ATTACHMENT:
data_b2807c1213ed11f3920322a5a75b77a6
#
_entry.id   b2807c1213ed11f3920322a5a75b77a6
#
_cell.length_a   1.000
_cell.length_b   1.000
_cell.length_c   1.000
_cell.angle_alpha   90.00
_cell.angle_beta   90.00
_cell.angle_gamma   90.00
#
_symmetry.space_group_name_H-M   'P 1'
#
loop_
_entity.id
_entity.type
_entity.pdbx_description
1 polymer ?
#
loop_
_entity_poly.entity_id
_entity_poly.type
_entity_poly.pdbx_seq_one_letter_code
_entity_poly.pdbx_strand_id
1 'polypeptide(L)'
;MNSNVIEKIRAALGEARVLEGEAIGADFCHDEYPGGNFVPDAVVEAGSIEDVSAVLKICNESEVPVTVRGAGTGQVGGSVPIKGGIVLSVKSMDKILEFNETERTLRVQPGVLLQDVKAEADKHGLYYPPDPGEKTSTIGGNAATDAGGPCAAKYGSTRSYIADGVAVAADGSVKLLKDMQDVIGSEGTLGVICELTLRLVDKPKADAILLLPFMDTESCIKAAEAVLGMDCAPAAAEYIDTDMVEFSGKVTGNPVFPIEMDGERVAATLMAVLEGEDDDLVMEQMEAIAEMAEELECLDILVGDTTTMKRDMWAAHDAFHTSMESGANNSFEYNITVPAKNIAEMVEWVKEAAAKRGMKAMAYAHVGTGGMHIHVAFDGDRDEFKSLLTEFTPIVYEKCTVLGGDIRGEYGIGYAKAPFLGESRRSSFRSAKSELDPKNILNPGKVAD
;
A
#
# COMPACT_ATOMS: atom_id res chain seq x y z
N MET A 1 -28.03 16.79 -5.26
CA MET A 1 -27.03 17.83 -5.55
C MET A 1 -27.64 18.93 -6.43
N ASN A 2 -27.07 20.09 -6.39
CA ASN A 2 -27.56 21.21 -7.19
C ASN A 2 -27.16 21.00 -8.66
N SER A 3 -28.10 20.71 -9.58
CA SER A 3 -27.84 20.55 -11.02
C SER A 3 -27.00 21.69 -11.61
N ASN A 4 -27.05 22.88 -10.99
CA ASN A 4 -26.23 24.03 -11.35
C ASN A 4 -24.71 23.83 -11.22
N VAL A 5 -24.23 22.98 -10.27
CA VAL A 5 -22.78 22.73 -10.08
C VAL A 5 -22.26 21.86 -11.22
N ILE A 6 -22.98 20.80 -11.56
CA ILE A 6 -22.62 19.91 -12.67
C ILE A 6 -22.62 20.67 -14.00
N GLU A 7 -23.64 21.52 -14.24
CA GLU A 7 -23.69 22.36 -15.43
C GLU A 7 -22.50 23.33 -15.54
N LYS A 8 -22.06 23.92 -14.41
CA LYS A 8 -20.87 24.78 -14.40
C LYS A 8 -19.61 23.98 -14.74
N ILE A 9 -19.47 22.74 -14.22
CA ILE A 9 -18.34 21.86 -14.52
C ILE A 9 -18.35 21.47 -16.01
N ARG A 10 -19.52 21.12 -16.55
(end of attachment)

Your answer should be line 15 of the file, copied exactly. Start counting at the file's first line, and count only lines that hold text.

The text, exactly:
_entity.id